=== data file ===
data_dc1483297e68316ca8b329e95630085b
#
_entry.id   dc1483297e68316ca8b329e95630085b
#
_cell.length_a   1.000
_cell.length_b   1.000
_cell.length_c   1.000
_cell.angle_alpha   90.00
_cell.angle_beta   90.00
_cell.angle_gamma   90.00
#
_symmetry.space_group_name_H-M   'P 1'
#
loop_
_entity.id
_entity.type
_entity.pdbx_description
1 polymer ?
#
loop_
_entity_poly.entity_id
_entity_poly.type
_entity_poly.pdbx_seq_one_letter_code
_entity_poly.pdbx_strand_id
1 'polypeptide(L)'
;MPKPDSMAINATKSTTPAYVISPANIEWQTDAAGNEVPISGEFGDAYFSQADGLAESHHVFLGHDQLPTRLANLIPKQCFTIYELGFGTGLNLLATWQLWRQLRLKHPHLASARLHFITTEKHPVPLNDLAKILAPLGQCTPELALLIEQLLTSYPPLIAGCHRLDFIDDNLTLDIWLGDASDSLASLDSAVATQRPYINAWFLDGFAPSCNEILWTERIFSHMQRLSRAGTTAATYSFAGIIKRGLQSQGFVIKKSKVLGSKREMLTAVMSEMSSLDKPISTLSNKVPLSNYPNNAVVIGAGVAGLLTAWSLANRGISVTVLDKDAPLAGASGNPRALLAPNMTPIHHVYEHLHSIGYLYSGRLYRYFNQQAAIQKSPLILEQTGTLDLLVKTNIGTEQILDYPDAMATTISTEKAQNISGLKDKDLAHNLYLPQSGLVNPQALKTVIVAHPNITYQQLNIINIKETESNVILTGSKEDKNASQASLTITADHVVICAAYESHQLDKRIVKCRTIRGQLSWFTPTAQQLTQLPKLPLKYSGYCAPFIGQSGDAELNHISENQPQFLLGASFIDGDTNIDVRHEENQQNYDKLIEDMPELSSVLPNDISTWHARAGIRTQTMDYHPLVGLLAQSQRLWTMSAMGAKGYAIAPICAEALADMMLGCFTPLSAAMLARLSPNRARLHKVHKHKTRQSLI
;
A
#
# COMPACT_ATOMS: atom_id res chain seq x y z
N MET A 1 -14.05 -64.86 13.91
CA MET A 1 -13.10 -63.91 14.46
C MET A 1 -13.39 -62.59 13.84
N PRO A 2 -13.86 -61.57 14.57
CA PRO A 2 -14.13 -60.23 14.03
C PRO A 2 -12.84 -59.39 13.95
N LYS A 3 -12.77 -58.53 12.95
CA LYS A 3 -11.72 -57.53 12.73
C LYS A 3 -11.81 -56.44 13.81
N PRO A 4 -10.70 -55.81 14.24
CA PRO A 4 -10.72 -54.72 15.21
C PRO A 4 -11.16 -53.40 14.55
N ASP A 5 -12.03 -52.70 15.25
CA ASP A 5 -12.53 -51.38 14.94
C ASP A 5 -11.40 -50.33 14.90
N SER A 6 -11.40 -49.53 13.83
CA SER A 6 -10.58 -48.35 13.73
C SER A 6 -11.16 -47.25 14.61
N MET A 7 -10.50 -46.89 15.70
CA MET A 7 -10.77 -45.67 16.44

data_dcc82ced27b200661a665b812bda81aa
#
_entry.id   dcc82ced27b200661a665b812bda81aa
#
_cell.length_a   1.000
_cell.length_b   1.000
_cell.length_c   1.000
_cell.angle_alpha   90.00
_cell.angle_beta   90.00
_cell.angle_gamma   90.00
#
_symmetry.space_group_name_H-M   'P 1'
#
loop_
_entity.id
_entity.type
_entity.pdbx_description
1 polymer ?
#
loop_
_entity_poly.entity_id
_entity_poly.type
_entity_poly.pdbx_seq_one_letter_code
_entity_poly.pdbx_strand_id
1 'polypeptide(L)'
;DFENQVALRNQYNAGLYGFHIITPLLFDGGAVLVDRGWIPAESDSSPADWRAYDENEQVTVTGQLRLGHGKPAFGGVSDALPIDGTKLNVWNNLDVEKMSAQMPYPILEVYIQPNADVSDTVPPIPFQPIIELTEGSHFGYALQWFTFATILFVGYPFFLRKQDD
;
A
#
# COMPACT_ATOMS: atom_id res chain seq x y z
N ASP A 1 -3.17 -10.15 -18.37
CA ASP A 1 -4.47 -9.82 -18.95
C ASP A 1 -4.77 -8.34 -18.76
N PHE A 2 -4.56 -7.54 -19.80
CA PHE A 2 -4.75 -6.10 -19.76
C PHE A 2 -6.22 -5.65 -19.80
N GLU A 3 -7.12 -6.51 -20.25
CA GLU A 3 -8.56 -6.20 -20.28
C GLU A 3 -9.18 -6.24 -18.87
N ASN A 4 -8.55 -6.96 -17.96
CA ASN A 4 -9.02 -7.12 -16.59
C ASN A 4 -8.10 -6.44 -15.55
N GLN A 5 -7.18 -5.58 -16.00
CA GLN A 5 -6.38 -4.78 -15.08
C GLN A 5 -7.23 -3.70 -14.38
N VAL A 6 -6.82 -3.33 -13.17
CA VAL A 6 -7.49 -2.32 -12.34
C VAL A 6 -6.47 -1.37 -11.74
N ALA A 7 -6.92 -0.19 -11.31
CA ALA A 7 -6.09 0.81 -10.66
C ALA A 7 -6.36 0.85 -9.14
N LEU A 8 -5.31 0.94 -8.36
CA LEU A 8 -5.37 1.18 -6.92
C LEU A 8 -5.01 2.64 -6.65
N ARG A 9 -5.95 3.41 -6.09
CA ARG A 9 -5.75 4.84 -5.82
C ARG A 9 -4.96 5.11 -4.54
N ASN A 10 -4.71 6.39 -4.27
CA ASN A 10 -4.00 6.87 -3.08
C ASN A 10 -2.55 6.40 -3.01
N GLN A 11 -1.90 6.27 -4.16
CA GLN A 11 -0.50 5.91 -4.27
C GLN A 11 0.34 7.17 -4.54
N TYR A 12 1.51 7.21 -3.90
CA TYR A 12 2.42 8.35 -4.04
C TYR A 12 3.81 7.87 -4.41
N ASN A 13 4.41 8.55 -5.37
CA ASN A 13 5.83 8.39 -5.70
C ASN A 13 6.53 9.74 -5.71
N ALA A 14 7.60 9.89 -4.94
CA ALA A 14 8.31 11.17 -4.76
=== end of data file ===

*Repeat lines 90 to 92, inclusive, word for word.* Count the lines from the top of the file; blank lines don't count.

N ASN A 4 -8.55 -6.96 -17.96
CA ASN A 4 -9.02 -7.12 -16.59
C ASN A 4 -8.10 -6.44 -15.55